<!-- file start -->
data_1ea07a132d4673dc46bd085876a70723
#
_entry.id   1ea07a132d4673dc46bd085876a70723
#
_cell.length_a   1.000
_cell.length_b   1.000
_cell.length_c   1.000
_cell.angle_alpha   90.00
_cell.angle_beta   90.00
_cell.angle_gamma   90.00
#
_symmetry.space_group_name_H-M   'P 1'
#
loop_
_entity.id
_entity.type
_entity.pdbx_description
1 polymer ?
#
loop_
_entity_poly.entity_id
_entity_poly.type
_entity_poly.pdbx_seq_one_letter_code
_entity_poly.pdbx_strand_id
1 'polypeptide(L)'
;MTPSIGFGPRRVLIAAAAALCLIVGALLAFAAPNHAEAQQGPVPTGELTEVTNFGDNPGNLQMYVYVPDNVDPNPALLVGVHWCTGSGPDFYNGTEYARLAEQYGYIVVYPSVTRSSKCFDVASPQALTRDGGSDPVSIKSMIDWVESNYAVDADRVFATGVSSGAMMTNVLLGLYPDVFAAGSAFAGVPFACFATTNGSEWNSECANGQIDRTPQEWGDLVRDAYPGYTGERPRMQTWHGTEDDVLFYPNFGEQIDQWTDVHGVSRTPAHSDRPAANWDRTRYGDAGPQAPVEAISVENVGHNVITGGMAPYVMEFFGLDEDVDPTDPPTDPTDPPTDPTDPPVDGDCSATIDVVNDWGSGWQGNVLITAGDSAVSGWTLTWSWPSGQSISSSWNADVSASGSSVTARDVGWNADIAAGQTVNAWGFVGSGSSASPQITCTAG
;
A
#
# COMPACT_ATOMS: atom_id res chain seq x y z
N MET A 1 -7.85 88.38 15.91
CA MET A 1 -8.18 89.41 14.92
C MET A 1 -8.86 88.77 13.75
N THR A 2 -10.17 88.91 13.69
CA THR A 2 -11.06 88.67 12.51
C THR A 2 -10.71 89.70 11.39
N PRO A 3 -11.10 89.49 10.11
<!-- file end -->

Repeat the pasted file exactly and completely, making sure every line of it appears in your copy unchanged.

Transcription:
data_1ea07a132d4673dc46bd085876a70723
#
_entry.id   1ea07a132d4673dc46bd085876a70723
#
_cell.length_a   1.000
_cell.length_b   1.000
_cell.length_c   1.000
_cell.angle_alpha   90.00
_cell.angle_beta   90.00
_cell.angle_gamma   90.00
#
_symmetry.space_group_name_H-M   'P 1'
#
loop_
_entity.id
_entity.type
_entity.pdbx_description
1 polymer ?
#
loop_
_entity_poly.entity_id
_entity_poly.type
_entity_poly.pdbx_seq_one_letter_code
_entity_poly.pdbx_strand_id
1 'polypeptide(L)'
;MTPSIGFGPRRVLIAAAAALCLIVGALLAFAAPNHAEAQQGPVPTGELTEVTNFGDNPGNLQMYVYVPDNVDPNPALLVGVHWCTGSGPDFYNGTEYARLAEQYGYIVVYPSVTRSSKCFDVASPQALTRDGGSDPVSIKSMIDWVESNYAVDADRVFATGVSSGAMMTNVLLGLYPDVFAAGSAFAGVPFACFATTNGSEWNSECANGQIDRTPQEWGDLVRDAYPGYTGERPRMQTWHGTEDDVLFYPNFGEQIDQWTDVHGVSRTPAHSDRPAANWDRTRYGDAGPQAPVEAISVENVGHNVITGGMAPYVMEFFGLDEDVDPTDPPTDPTDPPTDPTDPPVDGDCSATIDVVNDWGSGWQGNVLITAGDSAVSGWTLTWSWPSGQSISSSWNADVSASGSSVTARDVGWNADIAAGQTVNAWGFVGSGSSASPQITCTAG
;
A
#
# COMPACT_ATOMS: atom_id res chain seq x y z
N MET A 1 -7.85 88.38 15.91
CA MET A 1 -8.18 89.41 14.92
C MET A 1 -8.86 88.77 13.75
N THR A 2 -10.17 88.91 13.69
CA THR A 2 -11.06 88.67 12.51
C THR A 2 -10.71 89.70 11.39
N PRO A 3 -11.10 89.49 10.11